Question: I recently made the mistake of including an inappropriate person on a group email. Someone tattled about this to my boss, who sternly warned me to never do it again. I’m not sure who the tattletale was, but I suspect three people. Two of the suspects are my co-workers, and the third is a manager on my boss’s level.
I need to find out who did this to me. Both co-workers have denied any involvement, though I’m not sure I believe them. The manager can be very prickly, so I have not yet spoken to her. Would it be appropriate to approach her in a professional manner and nicely ask whether she told my boss about this error?
Answer: Wanting to know who turned you in is perfectly understandable. But like many normal human reactions, this impulse is not particularly helpful. Therefore, the answer to your question is no, you should not interrogate the prickly manager about her discussions with your boss.
Despite your strong desire to ferret out the truth, you actually do not need to know who reported your mistake. Continuing to obsess about the tattler’s identity will just waste emotional energy and create unnecessary drama.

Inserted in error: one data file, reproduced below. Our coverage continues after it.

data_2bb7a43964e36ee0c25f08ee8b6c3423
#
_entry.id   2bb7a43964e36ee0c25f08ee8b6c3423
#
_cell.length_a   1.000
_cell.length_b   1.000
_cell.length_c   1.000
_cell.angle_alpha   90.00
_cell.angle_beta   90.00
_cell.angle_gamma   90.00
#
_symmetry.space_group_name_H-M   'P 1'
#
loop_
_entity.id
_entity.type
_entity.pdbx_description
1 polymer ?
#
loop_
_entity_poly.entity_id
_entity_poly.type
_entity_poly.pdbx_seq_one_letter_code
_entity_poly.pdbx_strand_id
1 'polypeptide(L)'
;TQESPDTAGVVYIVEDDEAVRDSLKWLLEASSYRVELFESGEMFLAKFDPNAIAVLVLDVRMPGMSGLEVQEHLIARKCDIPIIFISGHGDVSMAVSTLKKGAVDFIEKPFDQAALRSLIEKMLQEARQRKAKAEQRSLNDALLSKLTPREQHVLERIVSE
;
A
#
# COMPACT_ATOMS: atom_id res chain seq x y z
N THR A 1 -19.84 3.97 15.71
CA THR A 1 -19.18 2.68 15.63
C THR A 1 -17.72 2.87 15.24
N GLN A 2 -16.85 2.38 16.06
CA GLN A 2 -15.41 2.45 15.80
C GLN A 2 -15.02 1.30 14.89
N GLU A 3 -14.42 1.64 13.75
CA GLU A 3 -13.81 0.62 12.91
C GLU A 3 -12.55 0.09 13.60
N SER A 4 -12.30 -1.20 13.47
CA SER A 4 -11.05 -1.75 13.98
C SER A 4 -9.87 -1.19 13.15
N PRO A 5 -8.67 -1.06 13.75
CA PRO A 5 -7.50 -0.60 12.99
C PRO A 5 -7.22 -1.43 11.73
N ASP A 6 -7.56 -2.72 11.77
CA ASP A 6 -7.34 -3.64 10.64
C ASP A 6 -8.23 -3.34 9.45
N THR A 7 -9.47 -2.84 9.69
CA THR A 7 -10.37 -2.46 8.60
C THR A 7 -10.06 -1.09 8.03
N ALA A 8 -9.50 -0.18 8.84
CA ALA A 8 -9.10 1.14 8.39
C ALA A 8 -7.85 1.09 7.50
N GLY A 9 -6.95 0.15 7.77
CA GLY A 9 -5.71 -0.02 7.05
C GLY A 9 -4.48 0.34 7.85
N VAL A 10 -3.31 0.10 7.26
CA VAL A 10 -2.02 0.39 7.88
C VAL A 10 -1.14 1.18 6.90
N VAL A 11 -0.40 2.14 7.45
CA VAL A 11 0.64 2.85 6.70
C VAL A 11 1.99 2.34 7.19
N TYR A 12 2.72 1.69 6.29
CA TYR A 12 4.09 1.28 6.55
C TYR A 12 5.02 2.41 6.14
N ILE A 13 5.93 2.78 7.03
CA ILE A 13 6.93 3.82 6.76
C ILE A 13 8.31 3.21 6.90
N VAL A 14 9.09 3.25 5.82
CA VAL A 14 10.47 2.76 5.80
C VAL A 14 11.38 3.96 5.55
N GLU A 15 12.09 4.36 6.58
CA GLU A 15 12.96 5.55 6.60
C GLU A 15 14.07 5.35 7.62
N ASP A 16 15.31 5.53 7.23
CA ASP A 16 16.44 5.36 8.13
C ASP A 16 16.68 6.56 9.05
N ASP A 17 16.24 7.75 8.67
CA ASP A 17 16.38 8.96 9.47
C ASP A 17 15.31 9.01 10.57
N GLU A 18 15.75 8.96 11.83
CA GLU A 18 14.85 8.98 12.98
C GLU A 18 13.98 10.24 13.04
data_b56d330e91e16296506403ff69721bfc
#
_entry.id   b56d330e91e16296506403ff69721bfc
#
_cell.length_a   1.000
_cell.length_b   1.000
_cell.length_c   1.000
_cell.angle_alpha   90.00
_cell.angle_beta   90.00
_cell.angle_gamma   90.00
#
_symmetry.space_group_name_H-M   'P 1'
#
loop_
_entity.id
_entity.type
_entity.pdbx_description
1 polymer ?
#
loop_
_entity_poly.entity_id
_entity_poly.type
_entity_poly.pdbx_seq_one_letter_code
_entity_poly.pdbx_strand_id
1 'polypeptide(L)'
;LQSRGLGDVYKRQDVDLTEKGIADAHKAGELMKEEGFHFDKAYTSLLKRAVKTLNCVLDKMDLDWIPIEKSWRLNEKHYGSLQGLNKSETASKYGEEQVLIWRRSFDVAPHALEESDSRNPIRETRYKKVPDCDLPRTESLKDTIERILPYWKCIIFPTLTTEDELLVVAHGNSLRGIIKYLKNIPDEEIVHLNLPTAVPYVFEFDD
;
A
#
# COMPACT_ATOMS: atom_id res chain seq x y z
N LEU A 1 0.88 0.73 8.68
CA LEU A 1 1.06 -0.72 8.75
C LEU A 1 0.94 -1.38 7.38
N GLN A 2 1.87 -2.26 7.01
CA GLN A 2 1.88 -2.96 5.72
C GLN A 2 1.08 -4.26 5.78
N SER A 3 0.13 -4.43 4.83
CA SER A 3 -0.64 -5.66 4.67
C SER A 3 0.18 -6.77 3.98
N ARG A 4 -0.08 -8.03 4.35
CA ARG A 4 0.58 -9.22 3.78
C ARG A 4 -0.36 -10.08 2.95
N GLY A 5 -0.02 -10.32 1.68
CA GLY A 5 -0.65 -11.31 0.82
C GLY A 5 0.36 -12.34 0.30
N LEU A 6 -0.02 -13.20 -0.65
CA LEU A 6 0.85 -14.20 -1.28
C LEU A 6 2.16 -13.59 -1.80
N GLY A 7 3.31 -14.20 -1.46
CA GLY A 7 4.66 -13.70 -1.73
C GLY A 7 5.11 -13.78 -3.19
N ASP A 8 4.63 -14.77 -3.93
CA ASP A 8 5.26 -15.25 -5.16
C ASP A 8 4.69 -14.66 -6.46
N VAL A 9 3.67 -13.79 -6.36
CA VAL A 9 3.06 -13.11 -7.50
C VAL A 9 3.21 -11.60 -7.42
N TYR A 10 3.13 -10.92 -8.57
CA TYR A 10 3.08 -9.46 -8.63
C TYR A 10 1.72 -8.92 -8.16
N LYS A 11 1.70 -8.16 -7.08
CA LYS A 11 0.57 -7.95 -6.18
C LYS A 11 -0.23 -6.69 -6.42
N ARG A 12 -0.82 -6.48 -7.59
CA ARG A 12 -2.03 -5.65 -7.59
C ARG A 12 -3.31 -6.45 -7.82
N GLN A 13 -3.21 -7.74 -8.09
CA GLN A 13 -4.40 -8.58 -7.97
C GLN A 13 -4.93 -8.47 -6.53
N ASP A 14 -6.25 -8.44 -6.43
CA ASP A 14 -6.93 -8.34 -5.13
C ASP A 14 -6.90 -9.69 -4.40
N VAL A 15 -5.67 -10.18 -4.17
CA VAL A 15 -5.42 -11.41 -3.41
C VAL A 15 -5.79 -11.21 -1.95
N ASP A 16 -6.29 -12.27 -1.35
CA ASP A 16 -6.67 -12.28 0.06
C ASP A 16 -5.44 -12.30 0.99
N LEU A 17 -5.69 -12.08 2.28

If you had been falsely accused, that would be a different matter. But since you did make an error, the appropriate response is to assure your manager that it will never happen again and then move on.
You should also consider the very real possibility that your basic assumption may be incorrect. Your boss could easily have learned of this event through normal conversation, with no tattling involved at all.
Q: No matter how hard I try, I can’t get my boss organized. He’s always late and constantly asks for information at the last minute. Although he told me to manage his calendar, he still makes appointments himself and sometimes gets double-booked.
I have offered numerous suggestions, but he hasn’t tried any of them. He doesn’t even seem to realize he has a problem. As his assistant, I feel that I should be able to fix this, but I don’t know how.
A: Sad to say, I am not terribly optimistic about your ability to improve this situation. In matters of organization, you and your scattered boss are simply opposite personality types. This combination is not unusual, because chaotic managers often rely on meticulously thorough assistants to save them from themselves.
While some of these assistants relish the feeling of being indispensable, others are driven absolutely bonkers by their disorganized bosses. If you fall into the latter category, you will have to decide whether your manager’s good qualities outweigh his inefficiency, because that trait is not likely to disappear.